Sylvania United Church of Christ
Claimed by God, Responding as Disciples
Worship - People


<< Back to sermons

The sermon for week February 12, 2017

download Click here to download an audio copy of this week's sermon. (Right-click to save)

You Have Heard It Said... But I Say

Sermon “You Have Heard it Said, But I Say” February 12, 2017

Deuteronomy 30:15-20
15See, I have set before you today life and prosperity, death and adversity. 16If you obey the commandments of the LORD your God that I am commanding you today, by loving the LORD your God, walking in his (God’s) ways, and observing his (God’s) commandments, decrees, and ordinances, then you shall live and become numerous, and the LORD your God will bless you in the land that you are entering to possess. 17But if your heart turns away and you do not hear, but are led astray to bow down to other gods and serve them, 18I declare to you today that you shall perish; you shall not live long in the land that you are crossing the Jordan to enter and possess. 19I call heaven and earth to witness against you today that I have set before you life and death, blessings and curses. Choose life so that you and your descendants may live, 20loving the LORD your God, obeying him (God) , and holding fast to him (God), for that means life to you and length of days, so that you may live in the land that the LORD swore to give to your ancestors, to Abraham, to Isaac, and to Jacob.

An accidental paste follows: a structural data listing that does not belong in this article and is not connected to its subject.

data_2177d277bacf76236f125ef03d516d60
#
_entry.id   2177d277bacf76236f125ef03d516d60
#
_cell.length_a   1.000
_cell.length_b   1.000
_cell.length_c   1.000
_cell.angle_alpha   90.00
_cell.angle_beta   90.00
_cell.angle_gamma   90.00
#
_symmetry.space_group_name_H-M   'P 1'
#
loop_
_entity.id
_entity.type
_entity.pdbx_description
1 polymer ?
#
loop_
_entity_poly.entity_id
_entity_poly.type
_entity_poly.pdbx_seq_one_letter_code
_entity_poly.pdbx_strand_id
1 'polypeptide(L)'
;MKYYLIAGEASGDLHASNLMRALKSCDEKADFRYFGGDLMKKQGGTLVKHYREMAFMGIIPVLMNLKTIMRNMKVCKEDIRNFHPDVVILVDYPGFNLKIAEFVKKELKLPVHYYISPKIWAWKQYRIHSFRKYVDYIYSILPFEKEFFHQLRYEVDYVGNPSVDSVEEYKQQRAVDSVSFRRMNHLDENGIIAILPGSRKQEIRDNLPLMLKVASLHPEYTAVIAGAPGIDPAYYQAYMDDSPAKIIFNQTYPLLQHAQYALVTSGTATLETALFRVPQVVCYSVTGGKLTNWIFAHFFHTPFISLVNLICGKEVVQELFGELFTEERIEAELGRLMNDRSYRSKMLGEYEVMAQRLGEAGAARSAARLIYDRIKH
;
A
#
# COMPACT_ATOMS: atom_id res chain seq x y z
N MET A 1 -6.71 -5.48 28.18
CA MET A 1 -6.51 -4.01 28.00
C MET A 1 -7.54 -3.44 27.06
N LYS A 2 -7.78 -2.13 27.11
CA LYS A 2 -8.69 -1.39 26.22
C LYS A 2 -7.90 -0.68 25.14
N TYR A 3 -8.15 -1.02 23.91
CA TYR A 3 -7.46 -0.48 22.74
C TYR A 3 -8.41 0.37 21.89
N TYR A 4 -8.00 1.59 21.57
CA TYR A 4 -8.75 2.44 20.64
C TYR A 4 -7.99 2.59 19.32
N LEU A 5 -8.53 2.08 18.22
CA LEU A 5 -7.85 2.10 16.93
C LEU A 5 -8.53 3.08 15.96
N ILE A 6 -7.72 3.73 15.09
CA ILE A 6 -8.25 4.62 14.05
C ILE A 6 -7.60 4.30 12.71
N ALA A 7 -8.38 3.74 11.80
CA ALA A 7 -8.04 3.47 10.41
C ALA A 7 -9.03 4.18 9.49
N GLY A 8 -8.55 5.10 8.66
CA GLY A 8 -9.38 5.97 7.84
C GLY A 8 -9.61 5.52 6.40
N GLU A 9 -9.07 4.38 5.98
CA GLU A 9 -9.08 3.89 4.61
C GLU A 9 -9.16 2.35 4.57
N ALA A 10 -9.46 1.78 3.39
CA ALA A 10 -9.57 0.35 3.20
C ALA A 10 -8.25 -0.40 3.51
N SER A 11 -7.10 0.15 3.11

Matthew 5:21-37
21“You have heard that it was said to those of ancient times, ‘You shall not murder’; and ‘whoever murders shall be liable to judgment.’ 22But I say to you that if you are angry with a brother or sister, you will be liable to judgment; and if you insult a brother or sister, you will be liable to the council; and if you say, ‘You fool,’ you will be liable to the hell of fire…
27“You have heard that it was said, ‘You shall not commit adultery.’ 28But I say to you that everyone who looks at a woman with lust has already committed adultery with her in his heart…
33“Again, you have heard that it was said to those of ancient times, ‘You shall not swear falsely, but carry out the vows you have made to the Lord.’ 34But I say to you, Do not swear at all, either by heaven, for it is the throne of God…

“Choose life, l'chaim!”
“You have heard it said, but I say to you…”

There is a Jewish toast that I want to lift up and use today for the sermon. “l'chaim,” or in English, “Choose life.”